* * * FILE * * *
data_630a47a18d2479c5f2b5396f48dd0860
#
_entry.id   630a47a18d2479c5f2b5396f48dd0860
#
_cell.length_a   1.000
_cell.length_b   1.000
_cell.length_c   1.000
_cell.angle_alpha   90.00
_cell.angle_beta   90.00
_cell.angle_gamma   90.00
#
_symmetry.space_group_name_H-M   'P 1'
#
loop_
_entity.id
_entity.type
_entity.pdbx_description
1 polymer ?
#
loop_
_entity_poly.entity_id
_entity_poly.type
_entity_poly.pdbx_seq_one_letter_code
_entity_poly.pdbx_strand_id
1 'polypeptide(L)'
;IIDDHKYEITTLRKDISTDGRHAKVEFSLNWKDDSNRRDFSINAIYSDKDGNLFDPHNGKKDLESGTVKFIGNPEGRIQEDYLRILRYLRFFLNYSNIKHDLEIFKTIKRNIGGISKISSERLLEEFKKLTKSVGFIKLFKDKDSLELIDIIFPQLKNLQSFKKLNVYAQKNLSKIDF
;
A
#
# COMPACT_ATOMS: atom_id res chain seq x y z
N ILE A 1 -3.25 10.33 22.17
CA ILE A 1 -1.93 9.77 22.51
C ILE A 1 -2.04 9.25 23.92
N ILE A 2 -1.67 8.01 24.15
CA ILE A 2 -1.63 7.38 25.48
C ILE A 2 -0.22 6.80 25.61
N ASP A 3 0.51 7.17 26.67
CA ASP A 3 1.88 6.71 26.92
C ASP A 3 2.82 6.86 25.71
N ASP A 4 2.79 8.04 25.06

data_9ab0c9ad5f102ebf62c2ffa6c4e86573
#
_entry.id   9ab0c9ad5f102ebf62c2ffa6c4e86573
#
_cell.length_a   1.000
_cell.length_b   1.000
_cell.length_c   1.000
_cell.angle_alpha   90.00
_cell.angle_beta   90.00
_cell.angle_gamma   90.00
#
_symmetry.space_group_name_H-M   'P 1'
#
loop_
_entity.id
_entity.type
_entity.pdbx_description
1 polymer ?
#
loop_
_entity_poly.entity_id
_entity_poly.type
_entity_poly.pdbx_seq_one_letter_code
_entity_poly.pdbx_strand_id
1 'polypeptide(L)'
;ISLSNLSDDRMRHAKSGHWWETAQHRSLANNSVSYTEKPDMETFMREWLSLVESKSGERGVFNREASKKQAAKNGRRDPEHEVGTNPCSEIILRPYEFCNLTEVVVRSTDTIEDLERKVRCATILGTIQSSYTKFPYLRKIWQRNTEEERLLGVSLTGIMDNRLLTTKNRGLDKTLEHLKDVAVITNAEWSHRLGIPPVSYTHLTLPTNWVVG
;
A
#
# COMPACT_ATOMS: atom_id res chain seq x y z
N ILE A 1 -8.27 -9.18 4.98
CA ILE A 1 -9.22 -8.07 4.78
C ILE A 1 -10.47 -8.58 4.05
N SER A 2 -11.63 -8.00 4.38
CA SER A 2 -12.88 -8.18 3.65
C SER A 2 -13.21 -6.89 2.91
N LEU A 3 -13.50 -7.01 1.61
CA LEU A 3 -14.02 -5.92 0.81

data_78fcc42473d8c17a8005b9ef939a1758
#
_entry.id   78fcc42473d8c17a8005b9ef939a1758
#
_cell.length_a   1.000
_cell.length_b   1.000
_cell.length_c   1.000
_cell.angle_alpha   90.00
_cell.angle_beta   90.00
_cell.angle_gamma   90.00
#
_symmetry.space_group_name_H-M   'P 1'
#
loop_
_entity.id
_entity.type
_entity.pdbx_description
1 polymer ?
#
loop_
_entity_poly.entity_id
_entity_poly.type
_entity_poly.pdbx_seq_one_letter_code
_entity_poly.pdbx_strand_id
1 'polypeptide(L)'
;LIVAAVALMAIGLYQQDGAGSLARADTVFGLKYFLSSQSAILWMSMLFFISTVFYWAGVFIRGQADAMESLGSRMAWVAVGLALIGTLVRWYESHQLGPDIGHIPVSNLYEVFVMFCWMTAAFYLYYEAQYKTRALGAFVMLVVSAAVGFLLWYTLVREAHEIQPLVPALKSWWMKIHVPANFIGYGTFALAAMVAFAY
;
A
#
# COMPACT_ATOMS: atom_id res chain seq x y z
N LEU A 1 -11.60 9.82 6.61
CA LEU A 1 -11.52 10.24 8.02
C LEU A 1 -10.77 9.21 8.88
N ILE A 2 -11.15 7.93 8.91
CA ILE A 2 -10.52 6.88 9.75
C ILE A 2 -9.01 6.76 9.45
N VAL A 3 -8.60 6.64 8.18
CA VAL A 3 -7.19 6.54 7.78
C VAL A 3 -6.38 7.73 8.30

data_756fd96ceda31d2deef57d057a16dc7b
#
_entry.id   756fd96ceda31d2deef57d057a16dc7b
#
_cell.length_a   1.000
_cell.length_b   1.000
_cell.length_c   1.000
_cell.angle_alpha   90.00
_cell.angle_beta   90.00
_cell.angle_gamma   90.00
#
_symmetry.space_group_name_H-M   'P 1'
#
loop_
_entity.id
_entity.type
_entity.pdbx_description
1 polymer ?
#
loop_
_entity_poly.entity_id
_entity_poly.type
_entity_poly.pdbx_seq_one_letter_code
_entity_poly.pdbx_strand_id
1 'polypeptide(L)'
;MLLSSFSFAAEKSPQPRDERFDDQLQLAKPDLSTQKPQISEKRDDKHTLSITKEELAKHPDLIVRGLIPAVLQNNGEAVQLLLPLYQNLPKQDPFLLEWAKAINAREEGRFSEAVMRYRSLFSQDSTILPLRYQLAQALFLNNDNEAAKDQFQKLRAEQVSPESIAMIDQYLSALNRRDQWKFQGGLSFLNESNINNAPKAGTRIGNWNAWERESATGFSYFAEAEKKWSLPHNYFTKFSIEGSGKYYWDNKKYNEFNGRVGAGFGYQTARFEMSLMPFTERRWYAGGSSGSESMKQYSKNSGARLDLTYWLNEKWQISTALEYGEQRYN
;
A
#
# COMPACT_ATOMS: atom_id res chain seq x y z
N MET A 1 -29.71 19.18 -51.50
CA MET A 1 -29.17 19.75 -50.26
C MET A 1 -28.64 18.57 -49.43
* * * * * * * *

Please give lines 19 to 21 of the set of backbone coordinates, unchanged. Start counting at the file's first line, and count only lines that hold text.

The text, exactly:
#
loop_
_entity_poly.entity_id